A year ago the Massachusetts coast was hit with three winter storms that arrived with a devastating combination of wind, precipitation, and abnormally high tides. Reports of damage in Marblehead focused immediately on highly visible and well known areas: sea walls around the harbor and Neck, Grace Oliver Beach, Little Harbor, and shoreline structures near these locations. Damage was serious, calling for quick but temporary repair to be followed soon after with both a plan for more robust repair and a long-range survival assessment should global warming increase the frequency of such destructive weather.
Damage to the Salem Harbor shoreline in Marblehead was not immediately obvious, but as it turned out, was quite serious. Walking the shoreline at low tide revealed substantial erosion of the banking along the section bordering the Wyman Woods and Lead Mills conservation areas. In particular, a good part of the banking that had been replaced and replanted as part of the Lead Mills remediation in 2010 – 2011 had washed away. Trees and shrubs that had been planted to anchor the slope were gone or fallen, and the top of the slope had been cut back in places to about six feet from the edge of the former rail bed. Since Marblehead’s electric power is routed under that part of the rail bed, the erosion was serious and threatening should additional erosion occur. All this was reported to the appropriate Town authorities.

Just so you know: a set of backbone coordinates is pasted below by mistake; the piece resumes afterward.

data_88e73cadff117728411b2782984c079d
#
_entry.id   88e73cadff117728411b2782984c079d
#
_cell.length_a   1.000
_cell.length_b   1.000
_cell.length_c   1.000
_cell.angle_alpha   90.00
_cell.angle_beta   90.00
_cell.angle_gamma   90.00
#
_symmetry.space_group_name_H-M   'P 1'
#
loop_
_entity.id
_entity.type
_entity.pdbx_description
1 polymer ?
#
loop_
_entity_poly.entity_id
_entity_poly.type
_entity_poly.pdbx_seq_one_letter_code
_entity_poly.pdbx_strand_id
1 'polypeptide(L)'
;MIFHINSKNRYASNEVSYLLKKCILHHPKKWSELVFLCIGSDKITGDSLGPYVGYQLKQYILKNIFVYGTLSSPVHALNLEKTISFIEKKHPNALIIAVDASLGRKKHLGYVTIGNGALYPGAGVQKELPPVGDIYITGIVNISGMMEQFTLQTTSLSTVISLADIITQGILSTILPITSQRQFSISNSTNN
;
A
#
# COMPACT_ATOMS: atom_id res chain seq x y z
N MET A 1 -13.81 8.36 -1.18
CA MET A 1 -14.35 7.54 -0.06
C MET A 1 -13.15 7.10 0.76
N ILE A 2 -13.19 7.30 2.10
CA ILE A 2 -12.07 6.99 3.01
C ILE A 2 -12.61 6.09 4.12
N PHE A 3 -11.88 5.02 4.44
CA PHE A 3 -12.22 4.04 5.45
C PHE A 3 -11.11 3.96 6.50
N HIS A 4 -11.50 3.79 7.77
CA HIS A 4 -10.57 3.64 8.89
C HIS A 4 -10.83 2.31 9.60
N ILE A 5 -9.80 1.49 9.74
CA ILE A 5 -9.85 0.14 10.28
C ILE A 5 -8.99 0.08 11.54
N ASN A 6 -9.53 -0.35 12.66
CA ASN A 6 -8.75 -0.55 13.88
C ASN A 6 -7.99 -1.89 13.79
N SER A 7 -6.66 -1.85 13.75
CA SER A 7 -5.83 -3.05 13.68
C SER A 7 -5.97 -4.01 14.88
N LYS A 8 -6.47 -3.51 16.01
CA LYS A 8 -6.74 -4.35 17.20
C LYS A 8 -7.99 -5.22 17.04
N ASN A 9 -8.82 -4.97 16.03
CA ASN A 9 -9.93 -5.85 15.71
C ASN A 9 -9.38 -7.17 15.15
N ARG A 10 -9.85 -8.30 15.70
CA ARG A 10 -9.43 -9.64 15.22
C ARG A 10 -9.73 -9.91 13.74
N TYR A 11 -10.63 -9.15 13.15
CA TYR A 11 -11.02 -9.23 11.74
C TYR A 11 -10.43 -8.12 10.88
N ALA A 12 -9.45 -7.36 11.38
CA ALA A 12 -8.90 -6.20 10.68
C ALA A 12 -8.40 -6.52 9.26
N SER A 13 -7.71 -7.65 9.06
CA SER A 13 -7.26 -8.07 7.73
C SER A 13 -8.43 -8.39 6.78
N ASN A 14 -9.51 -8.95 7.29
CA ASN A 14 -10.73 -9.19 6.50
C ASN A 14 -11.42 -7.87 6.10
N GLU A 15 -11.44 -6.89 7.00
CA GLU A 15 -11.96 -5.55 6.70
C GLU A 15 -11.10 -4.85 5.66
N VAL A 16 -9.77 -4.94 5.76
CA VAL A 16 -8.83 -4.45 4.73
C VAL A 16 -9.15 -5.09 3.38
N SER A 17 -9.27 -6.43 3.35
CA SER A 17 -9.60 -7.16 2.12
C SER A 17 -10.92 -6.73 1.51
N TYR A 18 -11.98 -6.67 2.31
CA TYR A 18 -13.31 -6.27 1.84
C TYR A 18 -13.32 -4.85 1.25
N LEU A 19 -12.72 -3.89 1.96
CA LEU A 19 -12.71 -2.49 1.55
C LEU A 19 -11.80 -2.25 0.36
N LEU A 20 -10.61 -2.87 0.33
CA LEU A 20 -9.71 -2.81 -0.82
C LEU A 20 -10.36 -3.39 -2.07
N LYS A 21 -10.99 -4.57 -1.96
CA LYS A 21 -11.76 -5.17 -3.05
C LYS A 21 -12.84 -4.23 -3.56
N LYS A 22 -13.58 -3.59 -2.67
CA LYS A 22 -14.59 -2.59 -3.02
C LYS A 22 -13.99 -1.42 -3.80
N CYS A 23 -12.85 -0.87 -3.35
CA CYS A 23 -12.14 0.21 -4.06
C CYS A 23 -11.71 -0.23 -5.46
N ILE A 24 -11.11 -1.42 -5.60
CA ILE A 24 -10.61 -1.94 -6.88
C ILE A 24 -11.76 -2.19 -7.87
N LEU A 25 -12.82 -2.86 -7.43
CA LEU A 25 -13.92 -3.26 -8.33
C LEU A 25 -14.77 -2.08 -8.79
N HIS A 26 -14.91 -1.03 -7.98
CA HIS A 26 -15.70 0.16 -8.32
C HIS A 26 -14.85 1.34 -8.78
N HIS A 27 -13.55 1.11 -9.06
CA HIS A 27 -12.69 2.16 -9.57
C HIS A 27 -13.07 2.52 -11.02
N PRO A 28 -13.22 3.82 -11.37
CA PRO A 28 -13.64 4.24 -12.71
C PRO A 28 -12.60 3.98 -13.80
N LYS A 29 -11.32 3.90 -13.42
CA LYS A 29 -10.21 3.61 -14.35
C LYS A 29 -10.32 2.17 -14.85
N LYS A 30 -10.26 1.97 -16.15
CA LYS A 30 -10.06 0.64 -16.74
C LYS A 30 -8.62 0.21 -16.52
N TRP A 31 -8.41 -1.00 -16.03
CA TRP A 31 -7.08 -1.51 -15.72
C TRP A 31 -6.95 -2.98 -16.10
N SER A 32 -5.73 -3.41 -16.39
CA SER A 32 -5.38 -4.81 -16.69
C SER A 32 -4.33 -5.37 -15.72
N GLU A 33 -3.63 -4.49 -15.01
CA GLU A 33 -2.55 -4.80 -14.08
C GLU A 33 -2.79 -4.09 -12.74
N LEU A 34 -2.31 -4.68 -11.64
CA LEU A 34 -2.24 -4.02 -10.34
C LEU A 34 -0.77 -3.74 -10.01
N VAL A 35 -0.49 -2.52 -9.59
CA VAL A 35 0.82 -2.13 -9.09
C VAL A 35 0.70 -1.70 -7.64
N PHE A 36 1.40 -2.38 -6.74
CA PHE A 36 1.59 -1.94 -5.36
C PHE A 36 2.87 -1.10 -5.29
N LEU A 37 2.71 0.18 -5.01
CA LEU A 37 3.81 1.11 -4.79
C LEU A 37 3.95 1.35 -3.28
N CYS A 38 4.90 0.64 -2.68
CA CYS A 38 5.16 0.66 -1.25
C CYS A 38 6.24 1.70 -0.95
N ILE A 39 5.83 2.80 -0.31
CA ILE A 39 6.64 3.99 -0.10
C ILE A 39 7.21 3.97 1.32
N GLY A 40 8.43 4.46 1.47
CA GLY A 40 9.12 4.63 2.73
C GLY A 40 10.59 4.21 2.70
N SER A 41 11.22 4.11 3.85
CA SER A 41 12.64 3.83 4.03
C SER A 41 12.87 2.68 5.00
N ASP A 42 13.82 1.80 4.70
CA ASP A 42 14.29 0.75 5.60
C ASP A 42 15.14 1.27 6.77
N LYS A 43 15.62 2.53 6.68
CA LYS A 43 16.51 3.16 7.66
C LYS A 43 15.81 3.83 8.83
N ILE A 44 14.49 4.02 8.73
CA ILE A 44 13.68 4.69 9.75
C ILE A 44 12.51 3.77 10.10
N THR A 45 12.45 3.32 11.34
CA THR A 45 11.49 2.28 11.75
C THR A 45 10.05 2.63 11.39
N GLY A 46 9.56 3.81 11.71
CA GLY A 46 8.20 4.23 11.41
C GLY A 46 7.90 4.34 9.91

Marblehead performed a survivability assessment in June in preparation for State support in addressing identified issues. The results included a statement from Marblehead Light Department that stabilization of the Salem Harbor shoreline at Lead Mills was their top concern. An immediate effort succeeded in placing large rocks along the damaged slope, but caused collateral damage to the adjacent conservation areas where a roadway and staging area were cleared to give heavy equipment working space and access to the shore.
With winter on its way after the shoreline repair, there was only enough time to do expedient repairs of the newly disturbed conservation areas. October and November brought considerable rain, enough to create a pond in a temporary staging area where Lead Mills meets Wyman Woods (See photo above). With the grass gone from the area and the soil crushed from passage of heavy equipment, collected rainwater drains slowly. A job for 2019 will be to take more corrective actions restoring the meadow and walking trails.